12) Trekking Poles.  Can’t tell you if I would’ve finished without my Black Diamond Trail Backs.  Two years ago I would’ve doubted their efficiency, but I am now a believer. Huge help in snow and downhills.  Josh spent one tenth of what I did at China Mall, and his only broke on the last day.  That was a well spent R50.

13) Hydration.  Water is readily available throughout the hike, some of it we were careful to boil though, especially through Lotheni.  So transporting water isn’t too much of a problem.  I had a 2l Camelbak and 1l Nalgene.  The combination worked well, I could mix shakes in the Nalgene, and store plenty water in the Camelbak.  But that’s about all it was useful for.  The problem with the Camelbak is with refilling. constantly threading the hose through that tiny hole in my pack was just a bit annoying, and it was far easier to just drink from my bottle which was stored on the outside of my pack.  Holding 3l of water was undeniably valuable at dinnertime, but I wouldn’t want to carry more than that.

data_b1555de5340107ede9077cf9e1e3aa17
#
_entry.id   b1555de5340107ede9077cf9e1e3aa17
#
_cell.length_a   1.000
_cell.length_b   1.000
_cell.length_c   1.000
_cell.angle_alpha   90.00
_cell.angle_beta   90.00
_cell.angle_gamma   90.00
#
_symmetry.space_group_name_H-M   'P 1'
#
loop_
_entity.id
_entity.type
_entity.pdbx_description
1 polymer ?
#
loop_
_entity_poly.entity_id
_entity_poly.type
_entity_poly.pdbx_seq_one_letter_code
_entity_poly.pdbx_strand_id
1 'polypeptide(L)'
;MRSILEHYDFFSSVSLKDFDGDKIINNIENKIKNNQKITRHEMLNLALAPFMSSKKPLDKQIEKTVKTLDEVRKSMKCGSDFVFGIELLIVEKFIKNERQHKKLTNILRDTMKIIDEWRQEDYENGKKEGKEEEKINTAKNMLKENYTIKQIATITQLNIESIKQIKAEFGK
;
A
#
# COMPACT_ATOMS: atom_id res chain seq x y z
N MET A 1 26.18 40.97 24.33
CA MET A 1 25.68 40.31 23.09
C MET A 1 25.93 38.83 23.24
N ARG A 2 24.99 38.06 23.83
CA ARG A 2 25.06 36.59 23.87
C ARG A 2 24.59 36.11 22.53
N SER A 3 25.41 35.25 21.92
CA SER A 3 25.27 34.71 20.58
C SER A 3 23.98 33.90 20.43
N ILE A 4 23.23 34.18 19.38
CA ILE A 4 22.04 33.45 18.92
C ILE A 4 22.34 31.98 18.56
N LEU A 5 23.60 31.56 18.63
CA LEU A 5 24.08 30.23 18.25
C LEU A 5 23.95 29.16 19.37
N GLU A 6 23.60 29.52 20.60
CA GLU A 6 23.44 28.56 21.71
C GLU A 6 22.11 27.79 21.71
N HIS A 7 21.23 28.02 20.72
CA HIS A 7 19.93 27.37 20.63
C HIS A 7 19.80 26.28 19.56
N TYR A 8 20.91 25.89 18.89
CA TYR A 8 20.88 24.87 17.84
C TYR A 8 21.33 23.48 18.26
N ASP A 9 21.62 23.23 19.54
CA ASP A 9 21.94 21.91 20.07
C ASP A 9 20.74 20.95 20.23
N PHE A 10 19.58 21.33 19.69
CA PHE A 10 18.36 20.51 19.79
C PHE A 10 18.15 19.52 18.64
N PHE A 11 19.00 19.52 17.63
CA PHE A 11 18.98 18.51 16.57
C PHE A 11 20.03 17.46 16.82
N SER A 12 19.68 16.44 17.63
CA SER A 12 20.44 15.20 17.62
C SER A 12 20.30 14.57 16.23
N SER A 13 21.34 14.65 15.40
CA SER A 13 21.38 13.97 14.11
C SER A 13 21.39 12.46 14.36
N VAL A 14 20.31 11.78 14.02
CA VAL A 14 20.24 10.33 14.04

14) Headlamp.  I took the Black Diamond Storm.  It’s waterproof, and was bright enough for the two of us to navigate at night.

15) GPS.  We have incredible friends at Spirit of Adventure who basically plotted our entire route for us.  Jurie also lent us his Dakota 20.  After using this device, I wouldn’t contemplate using anything else.  For the buck, it’s the best unit you will get.  It’s easy to use, intuitive, and makes navigation a breeze.  If only we’d trusted it a little more…